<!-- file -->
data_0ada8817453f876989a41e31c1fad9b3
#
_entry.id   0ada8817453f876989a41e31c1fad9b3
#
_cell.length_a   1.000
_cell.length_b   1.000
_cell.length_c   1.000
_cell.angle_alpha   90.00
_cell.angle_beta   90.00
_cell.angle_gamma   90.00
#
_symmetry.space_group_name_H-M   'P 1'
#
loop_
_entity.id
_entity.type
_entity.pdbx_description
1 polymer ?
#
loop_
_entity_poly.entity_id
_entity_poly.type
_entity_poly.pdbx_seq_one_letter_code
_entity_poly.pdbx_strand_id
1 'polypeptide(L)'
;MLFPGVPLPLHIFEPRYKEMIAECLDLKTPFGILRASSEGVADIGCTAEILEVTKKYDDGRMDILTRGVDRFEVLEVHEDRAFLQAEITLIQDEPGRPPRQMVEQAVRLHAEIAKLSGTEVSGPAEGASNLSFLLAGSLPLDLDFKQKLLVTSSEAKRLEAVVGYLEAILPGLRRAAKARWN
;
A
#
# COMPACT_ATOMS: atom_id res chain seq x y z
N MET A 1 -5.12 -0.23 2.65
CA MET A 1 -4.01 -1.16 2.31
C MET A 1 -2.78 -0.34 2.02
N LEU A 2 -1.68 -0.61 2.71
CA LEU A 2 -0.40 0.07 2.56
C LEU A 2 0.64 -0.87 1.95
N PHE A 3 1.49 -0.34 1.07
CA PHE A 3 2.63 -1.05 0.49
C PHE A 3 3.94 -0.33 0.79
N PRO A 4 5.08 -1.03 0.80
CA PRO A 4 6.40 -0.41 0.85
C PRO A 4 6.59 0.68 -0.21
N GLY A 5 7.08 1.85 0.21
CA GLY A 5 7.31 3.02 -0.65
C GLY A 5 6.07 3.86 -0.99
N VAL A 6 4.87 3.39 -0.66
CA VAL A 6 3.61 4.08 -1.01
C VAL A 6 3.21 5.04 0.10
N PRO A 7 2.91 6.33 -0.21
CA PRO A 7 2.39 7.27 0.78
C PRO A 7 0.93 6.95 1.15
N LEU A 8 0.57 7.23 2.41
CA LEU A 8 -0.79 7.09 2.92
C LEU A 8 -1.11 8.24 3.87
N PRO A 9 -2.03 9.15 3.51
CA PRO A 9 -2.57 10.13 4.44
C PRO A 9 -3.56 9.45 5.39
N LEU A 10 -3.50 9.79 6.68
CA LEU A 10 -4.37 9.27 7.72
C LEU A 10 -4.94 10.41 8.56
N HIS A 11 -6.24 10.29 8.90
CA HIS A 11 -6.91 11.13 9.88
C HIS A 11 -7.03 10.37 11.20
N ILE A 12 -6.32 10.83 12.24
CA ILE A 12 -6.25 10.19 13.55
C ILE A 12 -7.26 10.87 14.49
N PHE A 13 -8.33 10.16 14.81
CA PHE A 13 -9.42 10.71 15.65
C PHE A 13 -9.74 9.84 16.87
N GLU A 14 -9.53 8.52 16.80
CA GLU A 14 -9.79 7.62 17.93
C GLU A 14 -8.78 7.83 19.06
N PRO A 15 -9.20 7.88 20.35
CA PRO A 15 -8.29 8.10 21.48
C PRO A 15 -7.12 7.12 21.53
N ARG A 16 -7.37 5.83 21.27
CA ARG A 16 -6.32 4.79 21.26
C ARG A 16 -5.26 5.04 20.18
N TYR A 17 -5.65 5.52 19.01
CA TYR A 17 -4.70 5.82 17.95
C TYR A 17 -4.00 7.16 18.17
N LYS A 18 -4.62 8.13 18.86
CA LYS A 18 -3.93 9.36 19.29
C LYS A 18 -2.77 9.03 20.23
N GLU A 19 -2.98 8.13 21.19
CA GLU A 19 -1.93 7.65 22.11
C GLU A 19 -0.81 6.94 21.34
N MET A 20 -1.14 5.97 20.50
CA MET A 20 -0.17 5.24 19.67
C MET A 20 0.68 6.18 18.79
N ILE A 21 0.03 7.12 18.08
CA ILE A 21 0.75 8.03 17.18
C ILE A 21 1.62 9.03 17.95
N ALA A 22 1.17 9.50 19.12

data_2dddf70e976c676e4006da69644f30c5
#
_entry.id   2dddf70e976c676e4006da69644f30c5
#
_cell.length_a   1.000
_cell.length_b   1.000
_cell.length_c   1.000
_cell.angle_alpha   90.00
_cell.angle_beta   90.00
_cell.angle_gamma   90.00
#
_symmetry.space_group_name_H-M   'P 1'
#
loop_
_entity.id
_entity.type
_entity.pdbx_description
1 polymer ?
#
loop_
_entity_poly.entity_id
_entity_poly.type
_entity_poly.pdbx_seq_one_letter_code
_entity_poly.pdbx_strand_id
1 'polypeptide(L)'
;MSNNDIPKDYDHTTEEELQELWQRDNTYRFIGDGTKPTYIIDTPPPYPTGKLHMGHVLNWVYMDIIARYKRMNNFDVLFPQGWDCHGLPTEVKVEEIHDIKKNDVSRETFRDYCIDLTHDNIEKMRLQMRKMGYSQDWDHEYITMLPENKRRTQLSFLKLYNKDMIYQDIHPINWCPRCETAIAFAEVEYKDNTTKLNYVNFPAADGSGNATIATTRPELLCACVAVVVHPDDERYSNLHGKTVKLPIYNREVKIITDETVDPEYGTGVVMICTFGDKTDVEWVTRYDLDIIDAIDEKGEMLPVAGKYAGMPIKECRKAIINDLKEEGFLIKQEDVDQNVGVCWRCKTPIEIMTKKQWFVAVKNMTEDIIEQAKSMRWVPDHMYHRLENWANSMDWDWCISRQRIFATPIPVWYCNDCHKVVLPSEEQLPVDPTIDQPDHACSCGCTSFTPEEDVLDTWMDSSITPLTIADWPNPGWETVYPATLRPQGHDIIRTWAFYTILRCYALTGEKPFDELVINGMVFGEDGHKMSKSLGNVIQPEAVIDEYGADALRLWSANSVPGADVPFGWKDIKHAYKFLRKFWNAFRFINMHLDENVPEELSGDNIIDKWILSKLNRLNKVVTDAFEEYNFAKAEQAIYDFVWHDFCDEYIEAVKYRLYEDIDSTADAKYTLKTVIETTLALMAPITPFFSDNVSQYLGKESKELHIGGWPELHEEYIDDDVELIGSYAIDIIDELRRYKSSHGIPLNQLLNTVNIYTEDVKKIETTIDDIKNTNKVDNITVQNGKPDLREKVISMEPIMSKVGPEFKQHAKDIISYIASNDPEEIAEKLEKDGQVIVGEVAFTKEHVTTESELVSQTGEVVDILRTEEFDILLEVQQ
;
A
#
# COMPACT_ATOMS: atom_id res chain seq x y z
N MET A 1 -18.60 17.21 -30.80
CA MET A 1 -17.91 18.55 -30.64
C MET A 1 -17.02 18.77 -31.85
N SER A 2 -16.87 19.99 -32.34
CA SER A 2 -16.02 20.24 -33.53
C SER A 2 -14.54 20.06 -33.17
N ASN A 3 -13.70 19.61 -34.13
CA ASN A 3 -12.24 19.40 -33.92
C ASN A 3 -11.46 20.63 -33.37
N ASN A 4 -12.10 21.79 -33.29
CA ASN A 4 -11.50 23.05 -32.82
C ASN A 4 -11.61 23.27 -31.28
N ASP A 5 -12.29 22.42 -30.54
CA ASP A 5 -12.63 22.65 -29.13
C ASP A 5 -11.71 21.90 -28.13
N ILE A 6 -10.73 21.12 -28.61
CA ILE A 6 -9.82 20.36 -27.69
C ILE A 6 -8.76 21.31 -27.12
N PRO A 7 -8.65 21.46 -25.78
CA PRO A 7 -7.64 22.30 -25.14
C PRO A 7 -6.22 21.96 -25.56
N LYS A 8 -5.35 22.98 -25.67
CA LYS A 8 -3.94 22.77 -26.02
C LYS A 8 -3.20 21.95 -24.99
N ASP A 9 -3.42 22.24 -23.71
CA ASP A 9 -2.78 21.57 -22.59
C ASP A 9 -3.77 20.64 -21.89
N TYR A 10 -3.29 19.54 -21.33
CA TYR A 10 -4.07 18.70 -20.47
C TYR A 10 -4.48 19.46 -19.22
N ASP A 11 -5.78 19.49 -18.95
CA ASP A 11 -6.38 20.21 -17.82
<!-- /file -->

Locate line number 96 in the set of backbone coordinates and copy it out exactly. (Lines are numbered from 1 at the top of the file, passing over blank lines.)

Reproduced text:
#